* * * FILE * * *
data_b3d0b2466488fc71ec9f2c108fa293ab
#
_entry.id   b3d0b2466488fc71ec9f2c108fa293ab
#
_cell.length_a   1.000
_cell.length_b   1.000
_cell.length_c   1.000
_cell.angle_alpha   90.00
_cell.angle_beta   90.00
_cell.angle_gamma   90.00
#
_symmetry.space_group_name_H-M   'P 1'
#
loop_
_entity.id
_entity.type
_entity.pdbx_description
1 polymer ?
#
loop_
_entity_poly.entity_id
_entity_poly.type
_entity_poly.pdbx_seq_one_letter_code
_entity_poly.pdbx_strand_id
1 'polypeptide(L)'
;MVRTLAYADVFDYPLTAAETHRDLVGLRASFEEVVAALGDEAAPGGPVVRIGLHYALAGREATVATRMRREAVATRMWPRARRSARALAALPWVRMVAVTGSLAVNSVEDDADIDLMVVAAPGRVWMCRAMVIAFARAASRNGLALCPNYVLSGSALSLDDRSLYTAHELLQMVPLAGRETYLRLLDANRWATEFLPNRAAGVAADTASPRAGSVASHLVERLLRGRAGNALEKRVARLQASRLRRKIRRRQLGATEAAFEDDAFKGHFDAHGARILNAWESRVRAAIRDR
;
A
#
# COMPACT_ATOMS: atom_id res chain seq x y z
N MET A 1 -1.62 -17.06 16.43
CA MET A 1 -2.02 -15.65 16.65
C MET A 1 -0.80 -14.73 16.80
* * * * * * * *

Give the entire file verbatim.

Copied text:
data_b3d0b2466488fc71ec9f2c108fa293ab
#
_entry.id   b3d0b2466488fc71ec9f2c108fa293ab
#
_cell.length_a   1.000
_cell.length_b   1.000
_cell.length_c   1.000
_cell.angle_alpha   90.00
_cell.angle_beta   90.00
_cell.angle_gamma   90.00
#
_symmetry.space_group_name_H-M   'P 1'
#
loop_
_entity.id
_entity.type
_entity.pdbx_description
1 polymer ?
#
loop_
_entity_poly.entity_id
_entity_poly.type
_entity_poly.pdbx_seq_one_letter_code
_entity_poly.pdbx_strand_id
1 'polypeptide(L)'
;MVRTLAYADVFDYPLTAAETHRDLVGLRASFEEVVAALGDEAAPGGPVVRIGLHYALAGREATVATRMRREAVATRMWPRARRSARALAALPWVRMVAVTGSLAVNSVEDDADIDLMVVAAPGRVWMCRAMVIAFARAASRNGLALCPNYVLSGSALSLDDRSLYTAHELLQMVPLAGRETYLRLLDANRWATEFLPNRAAGVAADTASPRAGSVASHLVERLLRGRAGNALEKRVARLQASRLRRKIRRRQLGATEAAFEDDAFKGHFDAHGARILNAWESRVRAAIRDR
;
A
#
# COMPACT_ATOMS: atom_id res chain seq x y z
N MET A 1 -1.62 -17.06 16.43
CA MET A 1 -2.02 -15.65 16.65
C MET A 1 -0.80 -14.73 16.80